The faces we meet…

The faces we meet…

image courtesy of we are change

Hello Readers

This is my very first opinion piece ever in my life it’s not perfect but it’s from my heart i really hope you enjoy it and please give me your feed back and thoughts.

The faces we meet and fight hard to forget

You don’t realise how big the world is or how not that significant you are until you have to live alone, I moved to East London late last year with the hope that me and my dad could strengthen our relationship as he had asked me to move in with him.

What seemed like a great idea and having idolised my dad for the longest time you know him being this super educated MA Law Graduate and all I was looking forward to learning and being scolded by him academically.

I received a call while I was working for the Department of Correctional Services that I had received the internship in East London I was so excited apart from escaping the antagonizing feeling of having to face prisoners and their dreaded stories which became the theme song of my life, while I lent them an ear and provided comfort as they expressed to me how dearly they longed for their families. I was looking forward to spending time with daddy.

I had committed myself to these men who had caused heart aches to many families but a small part of me felt sorry for them, not because they were paying for their crimes. In life every action has a reaction but I pitied them, attending school was their only escape from the bounding prison gates and the not so pleasant smell that lingered through the prison corridors.

A few of the inmates would actually come close to me as close as I allowed them in my space, some would smell me and say I smelt like a flower and others would sit  opposite me and just stare at me for hours and hours till the bell rang for them to return to their cells.

There was one inmate in particular who I grew really fond of (not that kind of fond) the brotherly type, I wanted to give him a hug and tell him that everything is going to be okay. He was an immigrant from Burundi he often told me stories from his country about how they killed his entire family and how he hitched hiked his way down to South Africa only to be sucked into the morbid world of drugs and violence which led to his arrest.

He would sit and draw me at first I found this rather intrusive but it was a way of connecting with him. The greatest lesson I learned from being around inmates was that we really have a broken society. These men whom most are fathers and were finical providers for their families were rotting in prison while their children are being raised by their mothers or grandmothers.

What really stood out for me was their longing for the outside world, I can recall one of the inmates who constantly spoke about how he longed for the smell of the ocean and the fresh, energetic ocean breeze which would brush against his face as he ran after his sons on the beach.

These stories I will treasure, these stories make me appreciate the fact that I can go to the beach anytime I want to and have the fresh ocean breeze brush my face as I run after the dogs.

These men carried loneliness, their lives had been handed over for however long they had to serve their sentence. They don’t have control over what they eat, where they roam and when they can see their entire families again.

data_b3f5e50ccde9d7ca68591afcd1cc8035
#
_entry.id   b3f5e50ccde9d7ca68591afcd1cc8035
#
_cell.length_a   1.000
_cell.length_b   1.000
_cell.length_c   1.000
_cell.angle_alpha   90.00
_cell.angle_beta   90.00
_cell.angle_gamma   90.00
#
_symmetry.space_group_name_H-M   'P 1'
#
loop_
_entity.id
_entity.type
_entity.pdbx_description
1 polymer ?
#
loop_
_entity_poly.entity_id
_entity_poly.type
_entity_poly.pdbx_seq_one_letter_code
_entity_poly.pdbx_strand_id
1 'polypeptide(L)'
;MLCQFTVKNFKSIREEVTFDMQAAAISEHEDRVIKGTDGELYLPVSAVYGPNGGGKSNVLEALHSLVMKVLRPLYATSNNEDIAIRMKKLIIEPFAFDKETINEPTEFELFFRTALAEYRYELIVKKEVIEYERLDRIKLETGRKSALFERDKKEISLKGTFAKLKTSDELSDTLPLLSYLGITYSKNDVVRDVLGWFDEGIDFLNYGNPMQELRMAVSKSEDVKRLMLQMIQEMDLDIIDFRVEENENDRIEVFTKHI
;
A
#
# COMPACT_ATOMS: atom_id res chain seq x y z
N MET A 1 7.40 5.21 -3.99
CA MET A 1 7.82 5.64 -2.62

Being given the opportunity to leave the Department I was so excited as much as helping these men out and offering them some sound advice or just the occasional smile and a chit chat. I would ask them to tell me about their families where they lived, give me a guided tour of their childhoods and what brought them to the point of committing the crimes they were incarcerated for.

When I tell people that I spent almost two months working at the prison school they would react with, “oh wow that must have been so horrible!” or the occasional remark “you are brave are you okay? I was indeed okay but I worried about the impact I made in theses men’s lives if it was ever enough.

I had put together a portfolio for one of the inmates who was an artists he was so thankful he was near breaking down into tears, so glad he didn’t do that, I’m not sure if I could handle a six foot tall emotional inmate. I gave him a hug and a pat on the shoulder. To be honest being surrounded by inmates was the most exhausting and frightening not to mention emotionally draining duty I have ever had to do in my life.

You don’t usually expect a positive remark from someone who has spent what I consider a great deal of time with criminals, while I may not agree with the certain policies implemented by the Department of Correctional services (I had a mouthful of complaints from the inmates). I decided to see this experience as a positive one.

It has given me the opportunity to serve my community and to be exposed to a world I would not have ever thought off, it has given me the opportunity to love and to provide comfort to men who are still mapping out their path in this world.

Sitting down with some of the inmates who were due to be released and coming up with various activities they could do once they were finally free, also got me thinking about what I would do if I was locked up for years in a cell and what my first meal would be and whom I would want to see first.

These experiences really make me appreciate what I have, I left the prison gates looking forward to a fresh start with daddy and I never stopped praying for the men that I left behind. I wonder what they are doing and how well they performed during their exams. I can’t follow up as this will be detrimental to my safety.

Yours in


God Bless

– Vee